One thing I'd like to be able to do is connect to my home machine from work. I'm running Linux at home (Ubuntu Dapper) and would love to be able to access my files from here at work. Unfortunately my work machine is XP-Pro, can't change that. But I am using Cygwin to achieve some command line goodness here at work.

I'm a relative newbie to linux and I know relatively little about remote computing. Can anybody point me to some good information on how to do this? I know it would involve ssh and some other things but I'm completely at a loss as to how to set it up. If you know of any good guides aimed at newbies like me I'd really appreciate it. Email me ( or leave a comment.

Monday, September 11, 2006

Penguin Pete's Programming Pet Peeves...

Sorry, I just couldn't resist the alliteration in the title...

Penguin Pete's got quite a rant today. The subject is programming pet peeves and it's well worth a read. He's got six of them so far. His first peeve is 'web programming', here's a taste:

...You want a user interface on your page? No, you need Javascript for that. Well, then, something to generate it all for you? Silly, you're scripting for the *server* side, not the *client* side - we COULDN'T have the same language do both, now could we? Go learn PHP! What, you want to run from the server side and the client side at the same time??? You knucklehead, you're going to have to learn AJAX, which is made of two languages you already know, but we had to combine them and change them subtly because every damn line of web page code simply MUST be in a different language! In fact, it simply KILLS us that you're able to use similar syntax to make text bold and italic, but we're working our ass off to break that.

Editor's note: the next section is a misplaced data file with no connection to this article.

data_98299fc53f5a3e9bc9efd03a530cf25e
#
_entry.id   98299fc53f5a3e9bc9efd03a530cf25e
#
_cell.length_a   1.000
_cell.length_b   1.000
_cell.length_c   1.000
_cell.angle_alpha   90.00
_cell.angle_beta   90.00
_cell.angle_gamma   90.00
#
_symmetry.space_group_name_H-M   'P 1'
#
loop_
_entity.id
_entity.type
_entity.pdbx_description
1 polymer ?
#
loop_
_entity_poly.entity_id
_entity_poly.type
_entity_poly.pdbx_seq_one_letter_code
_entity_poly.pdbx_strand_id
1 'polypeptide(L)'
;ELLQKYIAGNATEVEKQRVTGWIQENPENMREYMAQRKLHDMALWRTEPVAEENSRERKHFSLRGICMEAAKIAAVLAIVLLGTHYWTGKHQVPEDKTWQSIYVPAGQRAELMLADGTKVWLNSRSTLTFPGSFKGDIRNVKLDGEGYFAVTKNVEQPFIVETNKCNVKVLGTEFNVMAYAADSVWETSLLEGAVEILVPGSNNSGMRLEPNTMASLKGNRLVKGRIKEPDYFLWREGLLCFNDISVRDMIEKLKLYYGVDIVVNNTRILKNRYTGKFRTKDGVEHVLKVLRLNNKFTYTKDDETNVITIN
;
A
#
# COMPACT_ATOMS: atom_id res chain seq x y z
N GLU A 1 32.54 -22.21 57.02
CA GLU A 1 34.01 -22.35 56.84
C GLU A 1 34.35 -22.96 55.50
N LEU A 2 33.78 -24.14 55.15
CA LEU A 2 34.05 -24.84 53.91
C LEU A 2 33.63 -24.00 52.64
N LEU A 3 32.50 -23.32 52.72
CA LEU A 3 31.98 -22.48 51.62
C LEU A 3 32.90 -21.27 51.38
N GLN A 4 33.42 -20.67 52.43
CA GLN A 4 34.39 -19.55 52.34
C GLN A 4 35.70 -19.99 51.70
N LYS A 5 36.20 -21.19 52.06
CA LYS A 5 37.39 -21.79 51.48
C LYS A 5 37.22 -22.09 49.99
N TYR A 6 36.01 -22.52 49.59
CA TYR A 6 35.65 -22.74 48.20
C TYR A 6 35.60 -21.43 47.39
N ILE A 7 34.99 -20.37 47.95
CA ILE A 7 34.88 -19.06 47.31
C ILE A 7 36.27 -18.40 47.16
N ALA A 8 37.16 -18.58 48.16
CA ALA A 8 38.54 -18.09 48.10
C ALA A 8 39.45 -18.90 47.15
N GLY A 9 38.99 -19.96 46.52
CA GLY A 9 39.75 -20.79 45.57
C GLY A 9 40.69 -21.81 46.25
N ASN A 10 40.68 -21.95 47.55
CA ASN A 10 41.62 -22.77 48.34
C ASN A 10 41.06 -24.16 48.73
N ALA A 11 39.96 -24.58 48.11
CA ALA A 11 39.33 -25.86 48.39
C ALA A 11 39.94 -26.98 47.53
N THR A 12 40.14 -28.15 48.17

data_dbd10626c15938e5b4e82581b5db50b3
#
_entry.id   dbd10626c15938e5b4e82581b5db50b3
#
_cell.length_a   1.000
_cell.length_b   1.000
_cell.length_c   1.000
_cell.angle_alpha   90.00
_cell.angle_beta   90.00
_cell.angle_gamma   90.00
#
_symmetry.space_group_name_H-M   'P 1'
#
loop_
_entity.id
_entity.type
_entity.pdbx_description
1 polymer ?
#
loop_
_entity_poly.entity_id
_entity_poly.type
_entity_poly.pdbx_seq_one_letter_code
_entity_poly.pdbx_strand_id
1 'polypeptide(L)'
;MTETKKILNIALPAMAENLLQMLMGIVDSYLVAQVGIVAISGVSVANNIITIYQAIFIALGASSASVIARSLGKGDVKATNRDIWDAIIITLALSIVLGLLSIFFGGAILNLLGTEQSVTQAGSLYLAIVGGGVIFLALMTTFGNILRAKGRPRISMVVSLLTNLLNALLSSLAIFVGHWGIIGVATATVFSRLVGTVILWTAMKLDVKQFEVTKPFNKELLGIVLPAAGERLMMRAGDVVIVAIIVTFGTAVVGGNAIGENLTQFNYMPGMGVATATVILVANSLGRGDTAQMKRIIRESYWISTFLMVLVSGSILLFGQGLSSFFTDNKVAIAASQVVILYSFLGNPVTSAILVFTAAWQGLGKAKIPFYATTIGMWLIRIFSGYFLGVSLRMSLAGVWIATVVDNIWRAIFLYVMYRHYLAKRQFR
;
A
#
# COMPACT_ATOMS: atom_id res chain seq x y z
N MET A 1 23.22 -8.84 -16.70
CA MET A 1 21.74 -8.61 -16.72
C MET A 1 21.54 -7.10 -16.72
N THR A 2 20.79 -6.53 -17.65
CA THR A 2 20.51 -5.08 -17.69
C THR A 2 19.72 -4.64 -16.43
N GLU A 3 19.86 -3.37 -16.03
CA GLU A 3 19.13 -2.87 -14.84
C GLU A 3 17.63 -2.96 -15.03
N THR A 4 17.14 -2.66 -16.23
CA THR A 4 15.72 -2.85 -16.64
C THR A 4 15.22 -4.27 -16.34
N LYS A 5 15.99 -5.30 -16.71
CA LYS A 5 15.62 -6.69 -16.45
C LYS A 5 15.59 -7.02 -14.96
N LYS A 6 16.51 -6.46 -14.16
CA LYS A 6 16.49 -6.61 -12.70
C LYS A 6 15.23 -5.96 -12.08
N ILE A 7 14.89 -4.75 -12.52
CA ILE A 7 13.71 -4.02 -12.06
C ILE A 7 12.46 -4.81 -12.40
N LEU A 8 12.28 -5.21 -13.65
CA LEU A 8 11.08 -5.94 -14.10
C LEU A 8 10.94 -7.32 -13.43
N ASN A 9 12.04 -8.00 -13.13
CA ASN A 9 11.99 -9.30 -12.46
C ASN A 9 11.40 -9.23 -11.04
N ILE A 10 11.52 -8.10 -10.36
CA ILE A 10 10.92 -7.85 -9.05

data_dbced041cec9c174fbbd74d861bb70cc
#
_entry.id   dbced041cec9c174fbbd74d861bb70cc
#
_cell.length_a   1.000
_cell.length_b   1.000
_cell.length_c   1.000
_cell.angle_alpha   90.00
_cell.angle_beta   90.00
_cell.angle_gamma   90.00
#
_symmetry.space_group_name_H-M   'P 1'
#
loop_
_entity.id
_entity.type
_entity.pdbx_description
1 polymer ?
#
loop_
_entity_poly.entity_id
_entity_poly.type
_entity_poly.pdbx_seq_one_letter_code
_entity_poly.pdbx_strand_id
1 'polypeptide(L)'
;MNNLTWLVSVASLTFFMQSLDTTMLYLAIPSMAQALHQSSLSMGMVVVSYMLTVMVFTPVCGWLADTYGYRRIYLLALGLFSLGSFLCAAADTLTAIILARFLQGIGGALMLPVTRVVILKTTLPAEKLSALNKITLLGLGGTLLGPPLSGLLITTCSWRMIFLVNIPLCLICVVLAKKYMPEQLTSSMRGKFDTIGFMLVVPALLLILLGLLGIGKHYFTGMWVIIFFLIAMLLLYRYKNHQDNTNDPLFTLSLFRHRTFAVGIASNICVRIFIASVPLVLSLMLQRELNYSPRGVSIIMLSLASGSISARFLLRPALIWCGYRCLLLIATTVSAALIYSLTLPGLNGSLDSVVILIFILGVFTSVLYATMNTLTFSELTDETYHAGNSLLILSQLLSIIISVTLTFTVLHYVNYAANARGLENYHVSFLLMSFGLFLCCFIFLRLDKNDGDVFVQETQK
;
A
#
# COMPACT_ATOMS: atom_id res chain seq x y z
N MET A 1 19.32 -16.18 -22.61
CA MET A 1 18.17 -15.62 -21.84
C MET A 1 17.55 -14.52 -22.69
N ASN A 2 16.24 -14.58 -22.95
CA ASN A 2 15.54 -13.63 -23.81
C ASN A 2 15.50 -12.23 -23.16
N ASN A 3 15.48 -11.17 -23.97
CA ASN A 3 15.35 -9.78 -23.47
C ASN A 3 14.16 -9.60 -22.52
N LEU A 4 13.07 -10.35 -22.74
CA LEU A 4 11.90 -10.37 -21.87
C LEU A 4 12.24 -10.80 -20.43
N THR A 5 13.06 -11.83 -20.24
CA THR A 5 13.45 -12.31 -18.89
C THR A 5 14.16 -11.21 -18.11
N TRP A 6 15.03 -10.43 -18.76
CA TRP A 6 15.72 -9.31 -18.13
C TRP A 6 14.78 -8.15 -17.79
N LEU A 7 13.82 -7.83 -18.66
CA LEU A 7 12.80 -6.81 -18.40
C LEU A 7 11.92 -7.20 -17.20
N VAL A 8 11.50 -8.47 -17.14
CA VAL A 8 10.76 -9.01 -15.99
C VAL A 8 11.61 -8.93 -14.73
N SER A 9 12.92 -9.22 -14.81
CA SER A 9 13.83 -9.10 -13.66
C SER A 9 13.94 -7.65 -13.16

Nice to read complaints sometimes, even more so if they're entertaining...


Thursday, September 07, 2006

Change of Face

I keep meaning to point people to this post and keep forgetting... It's a post by Penguin Pete asking if the Gimp can fool Photoshop fans. But it's the example subject that caught my interest.. :)

Weeding the garden and fighting boredom